1 Answer | Add Yours
Both poems suggest an ideological condition of the subjugation and objectification of women. "A Suttee" describes the practice of a bride immolating (burning) herself on her husband's funeral pyre. This is an ancient practice which has been almost universally banned. Unfortunately, it does still occur, with cases cited in India. The practice suggests that women are not fit to live without their husbands, as if it is unchaste or as if they are just unable to cope with the loss. The practice of suttee has not been equal in terms of gender; in the documented cases of sati (suttee), there are little to no examples of male suttee. Clearly, this is a horrific double standard.
"My Last Duchess" is obviously less violent, but the Duke literally objectifies his wife with the painting on the wall. Not there to defend herself, the Duke, having no respect for his dead wife, implies she was promiscuous ("she liked whate'er/ She looked on, and her looks went everywhere.") Then he literally tells the man, whose master's daughter he is about to marry, that she is his object.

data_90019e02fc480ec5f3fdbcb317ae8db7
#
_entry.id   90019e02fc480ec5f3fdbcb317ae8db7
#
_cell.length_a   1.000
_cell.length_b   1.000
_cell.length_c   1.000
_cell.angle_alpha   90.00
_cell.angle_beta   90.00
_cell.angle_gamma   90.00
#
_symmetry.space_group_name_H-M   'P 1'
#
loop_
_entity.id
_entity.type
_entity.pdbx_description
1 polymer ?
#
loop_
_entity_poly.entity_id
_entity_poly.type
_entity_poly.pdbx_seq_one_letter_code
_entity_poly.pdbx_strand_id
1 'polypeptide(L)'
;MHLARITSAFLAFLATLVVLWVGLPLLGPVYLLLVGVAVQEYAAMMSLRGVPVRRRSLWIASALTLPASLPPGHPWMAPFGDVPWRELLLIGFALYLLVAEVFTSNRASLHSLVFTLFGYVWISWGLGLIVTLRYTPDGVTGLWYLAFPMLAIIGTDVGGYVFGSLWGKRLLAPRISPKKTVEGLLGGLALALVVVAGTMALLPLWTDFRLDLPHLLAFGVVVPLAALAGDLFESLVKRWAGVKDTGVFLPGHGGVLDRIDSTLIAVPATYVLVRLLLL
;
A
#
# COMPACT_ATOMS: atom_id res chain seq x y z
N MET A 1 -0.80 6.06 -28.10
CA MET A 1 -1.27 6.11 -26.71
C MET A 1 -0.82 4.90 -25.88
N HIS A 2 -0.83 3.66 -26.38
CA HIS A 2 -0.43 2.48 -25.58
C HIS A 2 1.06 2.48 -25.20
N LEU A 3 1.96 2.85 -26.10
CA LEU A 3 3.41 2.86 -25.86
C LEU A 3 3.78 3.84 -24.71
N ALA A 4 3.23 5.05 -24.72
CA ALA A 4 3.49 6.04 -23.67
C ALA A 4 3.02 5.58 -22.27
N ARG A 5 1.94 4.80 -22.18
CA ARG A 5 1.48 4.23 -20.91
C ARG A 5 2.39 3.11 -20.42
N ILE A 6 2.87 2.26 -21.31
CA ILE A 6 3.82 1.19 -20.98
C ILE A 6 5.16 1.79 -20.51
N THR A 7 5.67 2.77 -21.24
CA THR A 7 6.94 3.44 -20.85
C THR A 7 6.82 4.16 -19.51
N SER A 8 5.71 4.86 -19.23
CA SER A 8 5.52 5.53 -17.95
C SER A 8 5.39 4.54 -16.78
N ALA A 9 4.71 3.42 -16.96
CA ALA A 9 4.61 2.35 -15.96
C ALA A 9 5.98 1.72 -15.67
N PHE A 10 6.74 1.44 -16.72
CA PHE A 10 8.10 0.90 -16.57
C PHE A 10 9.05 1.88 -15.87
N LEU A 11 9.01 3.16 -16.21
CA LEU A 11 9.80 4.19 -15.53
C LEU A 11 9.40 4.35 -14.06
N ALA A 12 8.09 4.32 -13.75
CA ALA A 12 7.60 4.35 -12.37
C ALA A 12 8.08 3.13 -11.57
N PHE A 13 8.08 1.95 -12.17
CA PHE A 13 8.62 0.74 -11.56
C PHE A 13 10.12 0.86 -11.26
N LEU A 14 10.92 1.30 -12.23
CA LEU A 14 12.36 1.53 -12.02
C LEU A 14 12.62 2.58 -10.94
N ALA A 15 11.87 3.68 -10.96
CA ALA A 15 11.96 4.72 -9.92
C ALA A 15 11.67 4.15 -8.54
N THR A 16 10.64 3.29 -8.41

The Count your master's known munificence
Is ample warrant that no just pretense
Of mine for dowry will be disallowed;
Though his fair daughter's self, as I avowed
At starting is my object.
In "A Suttee," the majority of the poem describes the bride's beauty, again as if she is nothing more than a pretty object. The poem ends on a morbidly ironic note. That they will be united, "no more to part" almost sounds romantic, but that romanticization is part of this deplorable ideology of the woman being subservient to the man in body and spirit.
We’ve answered 319,202 questions. We can answer yours, too.Ask a question